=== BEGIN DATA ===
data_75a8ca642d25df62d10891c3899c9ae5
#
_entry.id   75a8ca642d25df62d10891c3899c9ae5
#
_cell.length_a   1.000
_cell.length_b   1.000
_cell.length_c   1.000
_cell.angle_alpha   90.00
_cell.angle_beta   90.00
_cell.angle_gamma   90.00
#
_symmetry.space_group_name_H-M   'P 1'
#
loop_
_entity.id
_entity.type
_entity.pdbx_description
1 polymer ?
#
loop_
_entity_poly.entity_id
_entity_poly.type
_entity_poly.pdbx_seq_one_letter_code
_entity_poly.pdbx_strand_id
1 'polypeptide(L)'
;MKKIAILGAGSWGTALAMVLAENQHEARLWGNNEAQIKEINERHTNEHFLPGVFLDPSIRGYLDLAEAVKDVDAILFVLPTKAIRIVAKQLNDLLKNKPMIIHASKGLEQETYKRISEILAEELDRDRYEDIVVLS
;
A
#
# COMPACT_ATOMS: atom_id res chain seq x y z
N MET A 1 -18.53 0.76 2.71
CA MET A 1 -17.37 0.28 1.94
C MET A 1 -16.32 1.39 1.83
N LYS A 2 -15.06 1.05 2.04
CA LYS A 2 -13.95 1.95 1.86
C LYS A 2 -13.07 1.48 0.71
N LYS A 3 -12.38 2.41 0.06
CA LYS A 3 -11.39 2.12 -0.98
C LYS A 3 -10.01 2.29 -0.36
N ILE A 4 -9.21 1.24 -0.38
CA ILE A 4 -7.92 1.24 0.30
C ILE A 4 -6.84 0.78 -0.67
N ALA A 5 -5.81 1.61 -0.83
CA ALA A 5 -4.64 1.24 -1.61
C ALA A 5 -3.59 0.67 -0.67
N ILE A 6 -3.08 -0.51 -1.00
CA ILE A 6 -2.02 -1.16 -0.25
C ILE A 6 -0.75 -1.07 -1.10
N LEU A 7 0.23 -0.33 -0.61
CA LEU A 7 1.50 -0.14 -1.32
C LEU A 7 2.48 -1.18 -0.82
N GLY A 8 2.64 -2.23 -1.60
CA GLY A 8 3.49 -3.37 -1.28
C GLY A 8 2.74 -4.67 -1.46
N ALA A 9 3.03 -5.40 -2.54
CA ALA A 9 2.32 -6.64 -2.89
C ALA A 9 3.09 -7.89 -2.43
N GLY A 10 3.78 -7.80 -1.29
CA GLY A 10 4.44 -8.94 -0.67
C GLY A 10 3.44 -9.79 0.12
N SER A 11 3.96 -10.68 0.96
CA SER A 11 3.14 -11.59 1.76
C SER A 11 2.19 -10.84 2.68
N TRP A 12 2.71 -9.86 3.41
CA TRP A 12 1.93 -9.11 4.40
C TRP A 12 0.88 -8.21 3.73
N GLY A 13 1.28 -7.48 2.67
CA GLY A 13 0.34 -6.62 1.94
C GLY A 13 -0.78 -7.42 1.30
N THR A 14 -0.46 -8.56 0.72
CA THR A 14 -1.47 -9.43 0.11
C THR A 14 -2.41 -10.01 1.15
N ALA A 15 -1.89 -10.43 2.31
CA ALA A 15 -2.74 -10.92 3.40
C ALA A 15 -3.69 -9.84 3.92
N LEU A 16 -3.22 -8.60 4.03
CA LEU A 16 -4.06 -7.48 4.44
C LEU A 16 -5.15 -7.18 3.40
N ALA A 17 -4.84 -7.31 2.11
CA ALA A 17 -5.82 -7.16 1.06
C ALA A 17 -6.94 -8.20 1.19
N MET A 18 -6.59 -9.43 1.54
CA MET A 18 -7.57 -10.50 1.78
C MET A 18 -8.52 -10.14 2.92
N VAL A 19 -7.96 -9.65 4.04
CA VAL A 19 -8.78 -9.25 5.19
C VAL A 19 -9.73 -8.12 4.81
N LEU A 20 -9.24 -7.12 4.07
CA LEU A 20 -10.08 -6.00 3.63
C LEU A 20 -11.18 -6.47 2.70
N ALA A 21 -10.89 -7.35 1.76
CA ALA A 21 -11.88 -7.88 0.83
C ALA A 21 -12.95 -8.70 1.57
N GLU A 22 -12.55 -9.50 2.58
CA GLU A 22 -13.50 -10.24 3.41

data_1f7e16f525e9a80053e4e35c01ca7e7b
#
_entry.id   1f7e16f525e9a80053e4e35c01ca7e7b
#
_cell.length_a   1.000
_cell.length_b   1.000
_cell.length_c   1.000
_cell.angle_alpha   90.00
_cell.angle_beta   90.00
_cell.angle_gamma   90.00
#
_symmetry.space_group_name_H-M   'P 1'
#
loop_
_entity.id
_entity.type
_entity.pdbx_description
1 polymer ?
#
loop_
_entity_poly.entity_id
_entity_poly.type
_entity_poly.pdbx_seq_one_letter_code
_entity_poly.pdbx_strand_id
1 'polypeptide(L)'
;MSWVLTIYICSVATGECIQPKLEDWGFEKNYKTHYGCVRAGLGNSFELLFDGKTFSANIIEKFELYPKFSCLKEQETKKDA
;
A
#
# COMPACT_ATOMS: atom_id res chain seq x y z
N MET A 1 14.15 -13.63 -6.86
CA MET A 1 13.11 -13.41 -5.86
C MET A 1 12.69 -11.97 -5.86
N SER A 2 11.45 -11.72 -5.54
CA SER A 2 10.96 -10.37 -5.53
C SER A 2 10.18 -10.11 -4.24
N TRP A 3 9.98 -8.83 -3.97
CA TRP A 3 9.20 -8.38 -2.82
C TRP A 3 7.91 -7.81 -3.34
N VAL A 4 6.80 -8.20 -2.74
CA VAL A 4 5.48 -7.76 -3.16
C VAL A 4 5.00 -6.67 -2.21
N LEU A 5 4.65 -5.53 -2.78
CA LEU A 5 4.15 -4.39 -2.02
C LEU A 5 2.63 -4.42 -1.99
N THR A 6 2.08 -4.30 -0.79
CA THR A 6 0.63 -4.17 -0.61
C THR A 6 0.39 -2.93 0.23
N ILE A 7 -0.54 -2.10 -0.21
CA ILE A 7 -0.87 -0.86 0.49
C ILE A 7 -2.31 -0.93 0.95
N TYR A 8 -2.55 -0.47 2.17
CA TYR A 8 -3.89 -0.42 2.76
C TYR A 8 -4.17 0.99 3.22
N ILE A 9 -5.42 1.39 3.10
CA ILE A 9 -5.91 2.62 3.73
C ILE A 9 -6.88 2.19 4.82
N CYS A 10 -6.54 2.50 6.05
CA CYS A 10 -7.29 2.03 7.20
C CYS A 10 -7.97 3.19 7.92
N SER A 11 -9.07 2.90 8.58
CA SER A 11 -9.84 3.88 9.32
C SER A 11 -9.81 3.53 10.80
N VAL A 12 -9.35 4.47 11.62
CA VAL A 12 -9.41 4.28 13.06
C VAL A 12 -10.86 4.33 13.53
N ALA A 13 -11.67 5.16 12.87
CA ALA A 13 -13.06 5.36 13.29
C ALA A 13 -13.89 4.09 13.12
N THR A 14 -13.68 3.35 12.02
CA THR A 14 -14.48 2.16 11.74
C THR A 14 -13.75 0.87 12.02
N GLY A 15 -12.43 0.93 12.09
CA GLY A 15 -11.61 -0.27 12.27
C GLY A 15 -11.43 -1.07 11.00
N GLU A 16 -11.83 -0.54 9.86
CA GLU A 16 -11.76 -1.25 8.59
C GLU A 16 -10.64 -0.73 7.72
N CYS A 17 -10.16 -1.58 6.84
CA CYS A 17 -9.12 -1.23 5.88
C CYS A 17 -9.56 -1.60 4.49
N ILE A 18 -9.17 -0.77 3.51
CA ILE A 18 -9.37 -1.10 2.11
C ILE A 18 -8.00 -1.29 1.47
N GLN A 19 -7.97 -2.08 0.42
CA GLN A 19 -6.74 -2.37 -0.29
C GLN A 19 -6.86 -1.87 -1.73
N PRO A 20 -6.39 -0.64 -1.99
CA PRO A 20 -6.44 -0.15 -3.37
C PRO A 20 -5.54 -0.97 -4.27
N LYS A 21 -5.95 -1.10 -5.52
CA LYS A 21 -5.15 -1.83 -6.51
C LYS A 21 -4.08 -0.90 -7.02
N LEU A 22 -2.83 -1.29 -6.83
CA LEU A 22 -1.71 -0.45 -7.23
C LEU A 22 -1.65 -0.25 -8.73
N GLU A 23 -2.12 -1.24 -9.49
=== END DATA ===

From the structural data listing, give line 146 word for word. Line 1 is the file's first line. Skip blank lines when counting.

C ILE A 7 -2.31 -0.93 0.95